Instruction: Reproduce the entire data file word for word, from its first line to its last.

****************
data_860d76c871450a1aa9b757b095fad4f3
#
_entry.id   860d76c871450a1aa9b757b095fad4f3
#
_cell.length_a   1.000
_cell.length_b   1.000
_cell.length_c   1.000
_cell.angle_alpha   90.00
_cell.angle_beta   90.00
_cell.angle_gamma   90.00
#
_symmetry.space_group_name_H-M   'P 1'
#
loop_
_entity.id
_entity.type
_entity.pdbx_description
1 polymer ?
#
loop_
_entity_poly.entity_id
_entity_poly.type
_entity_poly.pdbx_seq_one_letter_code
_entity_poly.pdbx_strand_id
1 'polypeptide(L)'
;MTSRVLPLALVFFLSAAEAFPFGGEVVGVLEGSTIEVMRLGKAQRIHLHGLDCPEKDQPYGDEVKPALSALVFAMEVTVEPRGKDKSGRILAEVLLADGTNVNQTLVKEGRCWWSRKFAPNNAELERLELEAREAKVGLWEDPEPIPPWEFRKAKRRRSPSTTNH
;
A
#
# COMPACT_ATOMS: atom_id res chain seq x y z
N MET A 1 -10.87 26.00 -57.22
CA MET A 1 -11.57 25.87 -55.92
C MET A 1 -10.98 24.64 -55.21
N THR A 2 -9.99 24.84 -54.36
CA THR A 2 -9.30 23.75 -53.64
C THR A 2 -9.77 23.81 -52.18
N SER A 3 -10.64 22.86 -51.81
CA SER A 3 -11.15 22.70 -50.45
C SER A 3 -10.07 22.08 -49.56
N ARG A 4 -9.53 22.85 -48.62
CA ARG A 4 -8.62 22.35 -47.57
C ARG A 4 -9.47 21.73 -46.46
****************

data_860d76c871450a1aa9b757b095fad4f3
#
_entry.id   860d76c871450a1aa9b757b095fad4f3
#
_cell.length_a   1.000
_cell.length_b   1.000
_cell.length_c   1.000
_cell.angle_alpha   90.00
_cell.angle_beta   90.00
_cell.angle_gamma   90.00
#
_symmetry.space_group_name_H-M   'P 1'
#
loop_
_entity.id
_entity.type
_entity.pdbx_description
1 polymer ?
#
loop_
_entity_poly.entity_id
_entity_poly.type
_entity_poly.pdbx_seq_one_letter_code
_entity_poly.pdbx_strand_id
1 'polypeptide(L)'
;MTSRVLPLALVFFLSAAEAFPFGGEVVGVLEGSTIEVMRLGKAQRIHLHGLDCPEKDQPYGDEVKPALSALVFAMEVTVEPRGKDKSGRILAEVLLADGTNVNQTLVKEGRCWWSRKFAPNNAELERLELEAREAKVGLWEDPEPIPPWEFRKAKRRRSPSTTNH
;
A
#
# COMPACT_ATOMS: atom_id res chain seq x y z
N MET A 1 -10.87 26.00 -57.22
CA MET A 1 -11.57 25.87 -55.92
C MET A 1 -10.98 24.64 -55.21
N THR A 2 -9.99 24.84 -54.36
CA THR A 2 -9.30 23.75 -53.64
C THR A 2 -9.77 23.81 -52.18
N SER A 3 -10.64 22.86 -51.81
CA SER A 3 -11.15 22.70 -50.45
C SER A 3 -10.07 22.08 -49.56
N ARG A 4 -9.53 22.85 -48.62
CA ARG A 4 -8.62 22.35 -47.57
C ARG A 4 -9.47 21.73 -46.46